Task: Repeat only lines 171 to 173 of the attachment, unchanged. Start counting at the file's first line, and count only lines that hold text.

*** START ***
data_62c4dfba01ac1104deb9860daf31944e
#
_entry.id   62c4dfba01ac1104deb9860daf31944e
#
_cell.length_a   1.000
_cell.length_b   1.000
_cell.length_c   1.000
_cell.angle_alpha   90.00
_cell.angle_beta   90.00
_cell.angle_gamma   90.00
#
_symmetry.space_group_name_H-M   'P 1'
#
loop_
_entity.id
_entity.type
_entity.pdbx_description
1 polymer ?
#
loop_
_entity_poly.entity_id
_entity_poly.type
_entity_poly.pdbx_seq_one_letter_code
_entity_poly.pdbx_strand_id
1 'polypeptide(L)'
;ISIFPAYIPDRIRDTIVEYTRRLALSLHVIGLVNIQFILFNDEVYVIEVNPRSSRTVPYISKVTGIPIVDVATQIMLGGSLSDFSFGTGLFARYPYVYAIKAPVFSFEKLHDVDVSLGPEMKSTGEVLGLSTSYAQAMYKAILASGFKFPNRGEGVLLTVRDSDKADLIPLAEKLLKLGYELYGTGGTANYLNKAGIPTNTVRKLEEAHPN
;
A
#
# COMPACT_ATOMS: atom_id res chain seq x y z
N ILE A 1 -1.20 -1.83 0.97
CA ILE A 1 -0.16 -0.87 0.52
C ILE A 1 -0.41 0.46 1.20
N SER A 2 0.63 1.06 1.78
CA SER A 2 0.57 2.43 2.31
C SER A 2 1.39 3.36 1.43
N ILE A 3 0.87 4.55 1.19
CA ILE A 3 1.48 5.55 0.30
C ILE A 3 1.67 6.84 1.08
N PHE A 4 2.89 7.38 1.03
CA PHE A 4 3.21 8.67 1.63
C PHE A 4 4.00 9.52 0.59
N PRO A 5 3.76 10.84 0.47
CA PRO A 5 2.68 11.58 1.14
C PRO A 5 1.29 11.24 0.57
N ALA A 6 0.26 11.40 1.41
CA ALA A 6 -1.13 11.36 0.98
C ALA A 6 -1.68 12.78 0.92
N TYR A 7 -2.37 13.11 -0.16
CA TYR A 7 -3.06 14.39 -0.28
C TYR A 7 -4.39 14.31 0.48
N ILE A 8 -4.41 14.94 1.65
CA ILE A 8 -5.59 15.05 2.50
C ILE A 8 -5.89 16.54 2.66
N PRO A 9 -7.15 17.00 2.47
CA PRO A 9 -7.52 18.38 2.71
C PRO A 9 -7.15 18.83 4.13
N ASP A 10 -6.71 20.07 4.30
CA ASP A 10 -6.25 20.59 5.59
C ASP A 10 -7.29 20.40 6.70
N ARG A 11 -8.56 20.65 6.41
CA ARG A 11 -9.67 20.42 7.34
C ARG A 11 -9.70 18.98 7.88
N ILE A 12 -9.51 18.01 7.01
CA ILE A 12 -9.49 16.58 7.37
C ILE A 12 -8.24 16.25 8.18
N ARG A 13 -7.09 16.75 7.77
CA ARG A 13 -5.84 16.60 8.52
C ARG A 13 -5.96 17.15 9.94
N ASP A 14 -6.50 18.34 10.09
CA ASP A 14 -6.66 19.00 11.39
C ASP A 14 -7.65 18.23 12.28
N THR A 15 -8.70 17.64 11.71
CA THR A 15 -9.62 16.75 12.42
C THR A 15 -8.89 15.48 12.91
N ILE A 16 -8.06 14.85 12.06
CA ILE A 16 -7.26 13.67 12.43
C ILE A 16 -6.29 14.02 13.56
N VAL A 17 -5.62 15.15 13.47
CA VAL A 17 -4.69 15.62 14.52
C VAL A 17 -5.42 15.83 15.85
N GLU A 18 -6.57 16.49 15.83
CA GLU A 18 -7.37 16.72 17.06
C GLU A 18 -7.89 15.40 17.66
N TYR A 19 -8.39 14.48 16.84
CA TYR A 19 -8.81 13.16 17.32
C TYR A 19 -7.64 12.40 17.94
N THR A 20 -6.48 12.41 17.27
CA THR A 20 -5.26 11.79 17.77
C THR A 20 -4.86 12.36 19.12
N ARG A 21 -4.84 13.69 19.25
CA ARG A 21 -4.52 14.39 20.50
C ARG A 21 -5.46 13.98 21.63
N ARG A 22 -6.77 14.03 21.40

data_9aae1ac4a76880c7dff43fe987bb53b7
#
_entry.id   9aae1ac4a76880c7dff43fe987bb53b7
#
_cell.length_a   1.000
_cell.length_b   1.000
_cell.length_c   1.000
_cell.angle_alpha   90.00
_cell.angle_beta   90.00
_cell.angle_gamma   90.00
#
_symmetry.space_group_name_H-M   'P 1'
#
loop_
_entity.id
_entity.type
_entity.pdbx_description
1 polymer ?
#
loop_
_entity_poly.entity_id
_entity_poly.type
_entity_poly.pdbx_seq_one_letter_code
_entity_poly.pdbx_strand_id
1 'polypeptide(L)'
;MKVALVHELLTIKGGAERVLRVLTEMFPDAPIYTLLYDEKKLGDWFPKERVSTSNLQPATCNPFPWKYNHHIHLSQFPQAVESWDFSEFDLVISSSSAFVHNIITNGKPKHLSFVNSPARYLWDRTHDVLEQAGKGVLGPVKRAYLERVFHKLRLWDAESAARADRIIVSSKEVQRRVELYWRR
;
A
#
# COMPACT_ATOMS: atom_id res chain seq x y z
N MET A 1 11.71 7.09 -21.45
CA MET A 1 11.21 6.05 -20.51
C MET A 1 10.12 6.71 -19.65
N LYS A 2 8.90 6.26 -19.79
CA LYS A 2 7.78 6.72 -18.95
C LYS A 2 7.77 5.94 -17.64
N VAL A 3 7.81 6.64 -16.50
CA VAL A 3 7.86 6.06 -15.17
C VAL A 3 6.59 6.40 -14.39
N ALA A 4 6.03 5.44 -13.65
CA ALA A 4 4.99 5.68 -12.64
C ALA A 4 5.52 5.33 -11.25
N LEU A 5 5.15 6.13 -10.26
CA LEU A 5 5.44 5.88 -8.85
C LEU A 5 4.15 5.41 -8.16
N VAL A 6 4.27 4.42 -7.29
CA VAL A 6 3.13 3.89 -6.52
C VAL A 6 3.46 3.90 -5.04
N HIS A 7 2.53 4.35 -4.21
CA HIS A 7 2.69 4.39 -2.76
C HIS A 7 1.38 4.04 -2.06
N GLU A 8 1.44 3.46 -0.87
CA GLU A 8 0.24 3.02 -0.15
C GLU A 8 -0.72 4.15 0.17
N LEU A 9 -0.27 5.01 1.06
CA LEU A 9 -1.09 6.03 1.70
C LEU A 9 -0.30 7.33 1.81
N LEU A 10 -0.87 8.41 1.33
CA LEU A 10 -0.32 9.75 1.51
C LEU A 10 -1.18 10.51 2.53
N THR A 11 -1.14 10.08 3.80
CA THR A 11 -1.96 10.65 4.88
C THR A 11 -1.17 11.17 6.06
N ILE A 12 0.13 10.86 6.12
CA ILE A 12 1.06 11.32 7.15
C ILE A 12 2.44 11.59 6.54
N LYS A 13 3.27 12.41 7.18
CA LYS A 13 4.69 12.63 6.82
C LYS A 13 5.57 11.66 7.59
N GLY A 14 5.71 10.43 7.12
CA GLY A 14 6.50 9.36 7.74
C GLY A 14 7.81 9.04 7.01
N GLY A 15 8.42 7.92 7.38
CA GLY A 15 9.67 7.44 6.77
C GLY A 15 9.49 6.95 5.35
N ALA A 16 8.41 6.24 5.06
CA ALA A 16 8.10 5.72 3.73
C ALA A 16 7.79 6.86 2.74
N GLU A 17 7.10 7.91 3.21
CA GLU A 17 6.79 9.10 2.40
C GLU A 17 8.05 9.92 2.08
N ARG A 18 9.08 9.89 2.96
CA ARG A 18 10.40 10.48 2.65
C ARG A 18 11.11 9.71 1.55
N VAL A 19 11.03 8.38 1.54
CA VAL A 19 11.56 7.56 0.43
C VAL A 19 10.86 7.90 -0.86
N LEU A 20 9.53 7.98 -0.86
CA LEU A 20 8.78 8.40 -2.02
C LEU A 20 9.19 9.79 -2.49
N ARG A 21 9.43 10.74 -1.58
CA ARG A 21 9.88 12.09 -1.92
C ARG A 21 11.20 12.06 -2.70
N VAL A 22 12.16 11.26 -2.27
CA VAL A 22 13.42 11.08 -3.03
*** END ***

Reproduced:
CA ALA A 16 8.10 5.72 3.73
C ALA A 16 7.79 6.86 2.74
N GLU A 17 7.10 7.91 3.21